As we close the books on 2012 and begin to look forward to 2013, a number of significant issues are looming that will shape financial planners, their practices, and the profession in the year to come. Perhaps the most apparent issue is the one that generated the most intensity in 2012, yet without a resolution: the ongoing debates regarding the implementation of a uniform fiduciary standard for financial advisors, and which regulator will be responsible for increasing the oversight of investment advisers. This issues will become hot topics again in 2013, as the SEC has committed to moving both issues towards a resolution, and the Department of Labor is also anticipated to (re-)release its own new fiduciary rules for 2013. This will be an intense year for financial advisor regulation.
Beyond what's on the regulatory horizon, though, two other significant issues loom for 2013. The first is a wave of change in the software and technology that advisors use, as tablets are rapidly becoming so mainstream that already the majority of advisors are using one... and soon the majority of all Americans will be, too. The bad news is that means a great deal of pressure is coming for advisors to improve their software, systems, and practices to accommodate the use of tablet computers. The good news is that this in turn may lead not only to dramatic improvements in the efficiency of the office and the experience for clients, but also that a wider base of tablet users attracts more software developers and providers to innovate and create even more new solutions and improvements.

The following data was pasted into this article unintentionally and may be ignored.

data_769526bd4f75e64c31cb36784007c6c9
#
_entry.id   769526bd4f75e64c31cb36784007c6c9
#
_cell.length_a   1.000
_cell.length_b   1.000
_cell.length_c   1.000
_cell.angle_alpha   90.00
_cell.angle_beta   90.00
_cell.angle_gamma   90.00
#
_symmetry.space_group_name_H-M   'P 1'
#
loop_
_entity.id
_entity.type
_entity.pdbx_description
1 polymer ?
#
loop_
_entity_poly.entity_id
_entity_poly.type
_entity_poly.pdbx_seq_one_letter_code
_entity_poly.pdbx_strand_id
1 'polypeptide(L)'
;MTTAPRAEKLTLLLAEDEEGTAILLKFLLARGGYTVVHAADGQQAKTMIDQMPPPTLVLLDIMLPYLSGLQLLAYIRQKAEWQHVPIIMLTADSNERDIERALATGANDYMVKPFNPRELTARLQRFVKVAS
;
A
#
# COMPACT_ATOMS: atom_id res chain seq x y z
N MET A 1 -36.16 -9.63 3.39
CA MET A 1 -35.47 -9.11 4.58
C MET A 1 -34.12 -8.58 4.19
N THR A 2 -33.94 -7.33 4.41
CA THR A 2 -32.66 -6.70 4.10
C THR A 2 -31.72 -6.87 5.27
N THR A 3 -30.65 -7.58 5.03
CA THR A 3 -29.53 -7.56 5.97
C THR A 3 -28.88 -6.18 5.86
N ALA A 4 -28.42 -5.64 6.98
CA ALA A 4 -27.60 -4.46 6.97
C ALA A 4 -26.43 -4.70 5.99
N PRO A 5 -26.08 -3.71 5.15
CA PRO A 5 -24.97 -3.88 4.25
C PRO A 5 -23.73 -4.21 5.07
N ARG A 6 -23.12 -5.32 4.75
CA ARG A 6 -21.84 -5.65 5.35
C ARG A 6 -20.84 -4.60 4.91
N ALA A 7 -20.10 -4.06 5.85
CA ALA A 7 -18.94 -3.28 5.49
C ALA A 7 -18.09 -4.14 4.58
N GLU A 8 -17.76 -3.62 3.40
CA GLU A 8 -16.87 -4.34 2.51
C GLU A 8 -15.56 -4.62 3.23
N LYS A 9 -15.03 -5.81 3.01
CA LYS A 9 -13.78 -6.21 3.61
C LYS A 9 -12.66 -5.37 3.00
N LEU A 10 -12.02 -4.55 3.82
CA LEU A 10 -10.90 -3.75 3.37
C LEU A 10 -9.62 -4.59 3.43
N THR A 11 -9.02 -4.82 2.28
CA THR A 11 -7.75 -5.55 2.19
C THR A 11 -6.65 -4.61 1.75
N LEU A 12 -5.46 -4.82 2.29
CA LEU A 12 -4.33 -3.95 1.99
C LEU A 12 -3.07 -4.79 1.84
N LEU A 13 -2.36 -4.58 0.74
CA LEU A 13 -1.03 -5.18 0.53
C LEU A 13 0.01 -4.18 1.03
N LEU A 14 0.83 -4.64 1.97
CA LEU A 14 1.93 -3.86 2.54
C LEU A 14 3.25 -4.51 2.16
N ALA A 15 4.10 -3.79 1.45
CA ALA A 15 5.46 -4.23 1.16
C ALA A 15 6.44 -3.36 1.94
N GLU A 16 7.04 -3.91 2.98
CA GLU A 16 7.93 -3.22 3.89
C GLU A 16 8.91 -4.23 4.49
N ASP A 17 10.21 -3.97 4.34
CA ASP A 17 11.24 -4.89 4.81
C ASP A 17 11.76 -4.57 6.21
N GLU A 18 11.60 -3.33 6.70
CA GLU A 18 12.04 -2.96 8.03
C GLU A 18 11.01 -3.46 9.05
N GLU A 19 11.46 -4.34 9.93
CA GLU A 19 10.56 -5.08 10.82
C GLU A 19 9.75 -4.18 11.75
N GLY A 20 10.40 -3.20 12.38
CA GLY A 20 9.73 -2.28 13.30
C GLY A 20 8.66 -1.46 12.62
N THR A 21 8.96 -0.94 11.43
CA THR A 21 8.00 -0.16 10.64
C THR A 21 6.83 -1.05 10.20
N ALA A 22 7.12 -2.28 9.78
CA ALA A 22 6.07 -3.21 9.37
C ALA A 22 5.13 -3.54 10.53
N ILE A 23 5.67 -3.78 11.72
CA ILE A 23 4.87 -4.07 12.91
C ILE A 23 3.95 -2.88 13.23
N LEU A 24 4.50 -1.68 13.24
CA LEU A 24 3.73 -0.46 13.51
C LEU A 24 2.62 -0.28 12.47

The final issue for 2013 - what will likely turn out to be both the biggest, yet is the one we are least anticipating and for which we are the least prepared - is the establishment later this year of health insurance exchanges and the need for clients to choose what health insurance they will purchase for 2014, or pay a penalty. The sheer numbers involved are daunting and almost overwhelming, as there are nearly 50 million uninsured Americans who must by the end of the year go through a process to purchase health insurance - and must do so from a series of state insurance exchanges that don't even exist yet! The issue will not be constrained to only the uninsured, either, as many employers are likely to cease offering coverage for employees and instead simply pay them a little more and let them obtain their own guaranteed coverage directly. In the long run, this dissociation of health insurance from employment is arguably a positive step for clients; nonetheless, in the nearer term, I suspect we will find that when the books are closed on 2013 a year from now, we'll be stunned by the volume of work that will have been done guiding clients through this health insurance transition period.